- The Washington Times - Friday, April 26, 2002

Already an icon throughout most of the world, the MINI seeks to earn the same status in the United States where only 10,000 of them have been sold. MINI is a subsidiary of BMW and it benefits hugely from engineering and technology of the German carmaker.

BMW seeks to create a premium entry in the small-car segment with the MINI Cooper and the MINI Cooper S. The British-built models feature engineering innovations unique in this segment: six air bags, electronic throttle control, low tire pressure warning monitor and electronic brake force distribution to prevent nose dives in hard stops.

"We can afford to put those expensive systems in an inexpensive car because BMW has already absorbed the development costs of those engineering features," said Jack Pitney, general manager of MINI. He believes these innovations elevate the MINI to a premium level unmatched by other small cars.

The MINI is the first car to get the 1.6-liter engine manufactured in a Brazilian plant that represents a joint venture of BMW and DaimlerChrysler.

But MINI uses a Siemens 2000 engine-management system that is exclusive. A drive-by-wire throttle comes with that. The engine is naturally aspirated in the MINI Cooper and supercharged in the Cooper S.

The Cooper has a five-speed manual transmission or an optional continuously variable transmission with a lever-mounted six-speed steptronic mode. A six-speed Getrag manual is the only transmission, with no automatic option available, in the Cooper S.

Top speed in the Cooper is 124 mph, electronically limited. It's 135 mph, electronically limited, in the supercharged Cooper S, which has a 0-60 mph time of 6.9 seconds. That's 1.6 seconds faster than the naturally aspirated Cooper. Equal length drive shafts help eliminate torque steer. MINI recommends that premium fuel be used in both engines.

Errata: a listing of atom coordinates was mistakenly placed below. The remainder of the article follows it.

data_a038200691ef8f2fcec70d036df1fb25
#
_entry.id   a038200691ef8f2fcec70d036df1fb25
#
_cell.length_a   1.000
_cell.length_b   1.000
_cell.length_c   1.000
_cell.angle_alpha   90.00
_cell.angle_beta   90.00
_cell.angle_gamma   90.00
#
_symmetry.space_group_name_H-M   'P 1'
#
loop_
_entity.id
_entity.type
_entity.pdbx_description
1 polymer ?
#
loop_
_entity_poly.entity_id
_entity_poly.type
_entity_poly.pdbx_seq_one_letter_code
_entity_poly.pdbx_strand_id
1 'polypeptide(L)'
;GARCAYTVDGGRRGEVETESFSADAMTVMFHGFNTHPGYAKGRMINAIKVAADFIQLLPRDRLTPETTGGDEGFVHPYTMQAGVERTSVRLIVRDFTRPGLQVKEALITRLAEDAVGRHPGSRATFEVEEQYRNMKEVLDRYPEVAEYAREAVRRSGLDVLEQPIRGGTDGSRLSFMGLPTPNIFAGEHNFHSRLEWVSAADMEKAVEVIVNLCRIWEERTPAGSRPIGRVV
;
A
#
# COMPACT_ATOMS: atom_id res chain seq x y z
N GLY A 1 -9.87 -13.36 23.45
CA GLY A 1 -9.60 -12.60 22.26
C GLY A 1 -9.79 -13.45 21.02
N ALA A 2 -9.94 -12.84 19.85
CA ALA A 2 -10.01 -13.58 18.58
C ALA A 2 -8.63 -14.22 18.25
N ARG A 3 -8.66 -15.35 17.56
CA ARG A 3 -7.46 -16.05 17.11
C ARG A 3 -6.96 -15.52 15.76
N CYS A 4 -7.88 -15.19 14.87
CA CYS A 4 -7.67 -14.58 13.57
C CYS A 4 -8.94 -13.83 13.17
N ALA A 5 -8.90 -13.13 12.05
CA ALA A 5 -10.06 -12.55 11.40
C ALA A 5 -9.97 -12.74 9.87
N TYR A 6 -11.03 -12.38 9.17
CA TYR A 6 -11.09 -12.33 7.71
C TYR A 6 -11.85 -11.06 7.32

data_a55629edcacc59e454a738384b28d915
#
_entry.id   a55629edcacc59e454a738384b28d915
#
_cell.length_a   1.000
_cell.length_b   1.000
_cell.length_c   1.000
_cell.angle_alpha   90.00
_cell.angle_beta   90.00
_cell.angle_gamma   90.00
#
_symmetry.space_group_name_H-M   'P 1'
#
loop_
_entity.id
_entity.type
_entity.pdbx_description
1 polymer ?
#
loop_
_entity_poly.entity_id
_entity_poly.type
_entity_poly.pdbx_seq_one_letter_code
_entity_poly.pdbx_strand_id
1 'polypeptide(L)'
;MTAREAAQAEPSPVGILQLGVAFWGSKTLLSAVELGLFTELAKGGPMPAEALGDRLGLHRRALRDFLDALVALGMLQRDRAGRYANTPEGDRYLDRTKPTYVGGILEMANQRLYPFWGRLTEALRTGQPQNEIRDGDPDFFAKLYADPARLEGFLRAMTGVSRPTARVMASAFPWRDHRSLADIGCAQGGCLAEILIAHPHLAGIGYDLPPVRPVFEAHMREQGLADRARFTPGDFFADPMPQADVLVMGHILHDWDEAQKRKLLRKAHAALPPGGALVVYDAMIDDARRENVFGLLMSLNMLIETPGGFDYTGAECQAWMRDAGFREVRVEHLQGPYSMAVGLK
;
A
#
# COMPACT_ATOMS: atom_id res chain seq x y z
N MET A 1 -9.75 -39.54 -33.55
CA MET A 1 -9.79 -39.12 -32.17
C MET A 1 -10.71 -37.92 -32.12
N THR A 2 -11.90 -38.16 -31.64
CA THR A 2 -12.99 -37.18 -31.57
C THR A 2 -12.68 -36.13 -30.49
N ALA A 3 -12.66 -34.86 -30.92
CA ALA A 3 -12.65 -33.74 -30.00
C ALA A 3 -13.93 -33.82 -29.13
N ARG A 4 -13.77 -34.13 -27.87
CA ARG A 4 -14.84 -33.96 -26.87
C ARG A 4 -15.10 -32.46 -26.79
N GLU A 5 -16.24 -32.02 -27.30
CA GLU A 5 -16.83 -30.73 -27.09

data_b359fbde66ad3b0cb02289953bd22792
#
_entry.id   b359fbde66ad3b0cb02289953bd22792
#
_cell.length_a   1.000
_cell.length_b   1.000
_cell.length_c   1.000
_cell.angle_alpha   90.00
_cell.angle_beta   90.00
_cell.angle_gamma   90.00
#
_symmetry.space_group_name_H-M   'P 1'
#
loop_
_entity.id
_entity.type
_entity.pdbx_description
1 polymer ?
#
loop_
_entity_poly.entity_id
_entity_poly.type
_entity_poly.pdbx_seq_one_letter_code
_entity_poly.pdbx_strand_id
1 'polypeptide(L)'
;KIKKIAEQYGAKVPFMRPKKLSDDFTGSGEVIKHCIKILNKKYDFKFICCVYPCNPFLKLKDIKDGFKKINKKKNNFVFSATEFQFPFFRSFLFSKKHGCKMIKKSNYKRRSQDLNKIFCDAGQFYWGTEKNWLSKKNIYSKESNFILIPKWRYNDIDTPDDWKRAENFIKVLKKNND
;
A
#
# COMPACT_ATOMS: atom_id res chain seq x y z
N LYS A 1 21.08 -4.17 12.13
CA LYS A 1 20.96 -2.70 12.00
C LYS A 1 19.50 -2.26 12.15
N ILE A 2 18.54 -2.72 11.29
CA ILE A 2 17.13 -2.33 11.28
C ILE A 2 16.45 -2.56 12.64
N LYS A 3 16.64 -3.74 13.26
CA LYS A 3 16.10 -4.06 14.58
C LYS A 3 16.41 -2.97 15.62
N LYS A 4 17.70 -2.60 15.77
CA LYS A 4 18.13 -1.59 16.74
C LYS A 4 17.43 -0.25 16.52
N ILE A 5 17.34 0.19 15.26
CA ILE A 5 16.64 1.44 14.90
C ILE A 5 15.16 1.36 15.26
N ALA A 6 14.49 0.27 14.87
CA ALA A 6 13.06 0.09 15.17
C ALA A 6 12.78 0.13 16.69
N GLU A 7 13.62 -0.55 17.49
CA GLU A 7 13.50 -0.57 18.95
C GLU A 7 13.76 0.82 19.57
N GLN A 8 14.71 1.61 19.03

The MINIs are solidly built and rattle-free even on rough roads. Body stiffness is 50 percent greater than in a BMW 3-Series car. It takes 24,500 Newton meters to flex the MINI one degree. However, the MINI can't escape being a boxy vehicle with a relatively high coefficient of drag: 0.35 in the Cooper and 0.36 in the Cooper S. The tradeoff is that the boxy shape provides ample interior space.

Interior space is also helped by placing the wheels almost exactly at the four corners, minimizing overhang. But ride comfort can be adversely affected on rough roads because of the short 97.1-inch wheelbase. This is exacerbated by the MINI's very stiff springs. The latter feature, along with a wide 57.4-inch track, makes for nimble performance in cornering, even in tight turns. In fact, the MINI has a go-kart-like steering feel.

The electronic brake force distribution system is borrowed from the 3-Series BMWs and it works well in this short wheelbase car. EBD helps eliminate nose dives while braking hard. The system can brake the rear wheels first, if necessary, when it senses there is too little weight in the rear to prevent nose dives. It not only distributes brake force between front and rear wheels but also to individual wheels corner to corner.

EBD insures that braking is flat. The system also makes sure that brake pads wear evenly in the front and rear. It is more efficient than standard anti-lock brakes, but does not contribute to shorter stopping distances. If the traction control option is ordered, EBD will also work with that system. Dynamic stability (yaw) control would also work with EBD.

MINI is packed with passive safety systems. It is the only car of its size to have head protection; the sausage-shaped tubular air bags already used in BMWs are in the MINI. It also has seat-mounted side air bags so that there is optimal protection for front occupants regardless of seat position. Of course, the MINI also has the required two front air bags.

Despite borrowing some BMW technology, the MINI, according to Mr. Pitney, has little commonality of parts with BMWs. Parts of the rear suspension and the electrical system in the MINI are derived from the 3-Series.

But the sum of the MINI's parts and systems make for a state-of-the-art vehicle that BMW hopes will achieve the same status here that it enjoys in the rest of the world.

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